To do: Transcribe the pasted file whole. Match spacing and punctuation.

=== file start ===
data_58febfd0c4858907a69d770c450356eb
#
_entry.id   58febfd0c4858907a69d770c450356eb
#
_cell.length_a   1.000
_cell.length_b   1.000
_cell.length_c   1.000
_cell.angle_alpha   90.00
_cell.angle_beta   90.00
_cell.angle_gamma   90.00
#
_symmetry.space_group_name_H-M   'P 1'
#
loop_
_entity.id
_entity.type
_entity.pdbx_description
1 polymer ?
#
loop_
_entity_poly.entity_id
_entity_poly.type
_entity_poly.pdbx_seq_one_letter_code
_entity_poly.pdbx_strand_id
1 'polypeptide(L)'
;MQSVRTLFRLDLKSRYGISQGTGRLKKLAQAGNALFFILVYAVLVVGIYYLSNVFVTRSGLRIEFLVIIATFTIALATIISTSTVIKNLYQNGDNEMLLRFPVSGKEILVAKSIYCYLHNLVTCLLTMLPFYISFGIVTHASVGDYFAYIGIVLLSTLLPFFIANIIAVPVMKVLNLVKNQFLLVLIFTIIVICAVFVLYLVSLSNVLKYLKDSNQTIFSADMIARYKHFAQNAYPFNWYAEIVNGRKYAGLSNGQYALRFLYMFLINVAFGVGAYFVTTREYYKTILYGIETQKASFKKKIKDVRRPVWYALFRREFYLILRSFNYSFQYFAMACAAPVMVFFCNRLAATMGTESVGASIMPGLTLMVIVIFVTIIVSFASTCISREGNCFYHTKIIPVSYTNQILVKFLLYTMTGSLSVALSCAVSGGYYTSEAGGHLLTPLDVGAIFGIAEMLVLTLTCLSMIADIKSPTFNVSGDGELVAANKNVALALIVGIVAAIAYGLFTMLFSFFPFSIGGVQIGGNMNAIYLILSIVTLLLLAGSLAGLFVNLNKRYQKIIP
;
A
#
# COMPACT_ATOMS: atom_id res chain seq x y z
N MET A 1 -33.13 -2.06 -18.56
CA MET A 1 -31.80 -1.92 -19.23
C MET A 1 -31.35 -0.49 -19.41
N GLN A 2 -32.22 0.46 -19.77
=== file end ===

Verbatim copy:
data_58febfd0c4858907a69d770c450356eb
#
_entry.id   58febfd0c4858907a69d770c450356eb
#
_cell.length_a   1.000
_cell.length_b   1.000
_cell.length_c   1.000
_cell.angle_alpha   90.00
_cell.angle_beta   90.00
_cell.angle_gamma   90.00
#
_symmetry.space_group_name_H-M   'P 1'
#
loop_
_entity.id
_entity.type
_entity.pdbx_description
1 polymer ?
#
loop_
_entity_poly.entity_id
_entity_poly.type
_entity_poly.pdbx_seq_one_letter_code
_entity_poly.pdbx_strand_id
1 'polypeptide(L)'
;MQSVRTLFRLDLKSRYGISQGTGRLKKLAQAGNALFFILVYAVLVVGIYYLSNVFVTRSGLRIEFLVIIATFTIALATIISTSTVIKNLYQNGDNEMLLRFPVSGKEILVAKSIYCYLHNLVTCLLTMLPFYISFGIVTHASVGDYFAYIGIVLLSTLLPFFIANIIAVPVMKVLNLVKNQFLLVLIFTIIVICAVFVLYLVSLSNVLKYLKDSNQTIFSADMIARYKHFAQNAYPFNWYAEIVNGRKYAGLSNGQYALRFLYMFLINVAFGVGAYFVTTREYYKTILYGIETQKASFKKKIKDVRRPVWYALFRREFYLILRSFNYSFQYFAMACAAPVMVFFCNRLAATMGTESVGASIMPGLTLMVIVIFVTIIVSFASTCISREGNCFYHTKIIPVSYTNQILVKFLLYTMTGSLSVALSCAVSGGYYTSEAGGHLLTPLDVGAIFGIAEMLVLTLTCLSMIADIKSPTFNVSGDGELVAANKNVALALIVGIVAAIAYGLFTMLFSFFPFSIGGVQIGGNMNAIYLILSIVTLLLLAGSLAGLFVNLNKRYQKIIP
;
A
#
# COMPACT_ATOMS: atom_id res chain seq x y z
N MET A 1 -33.13 -2.06 -18.56
CA MET A 1 -31.80 -1.92 -19.23
C MET A 1 -31.35 -0.49 -19.41
N GLN A 2 -32.22 0.46 -19.77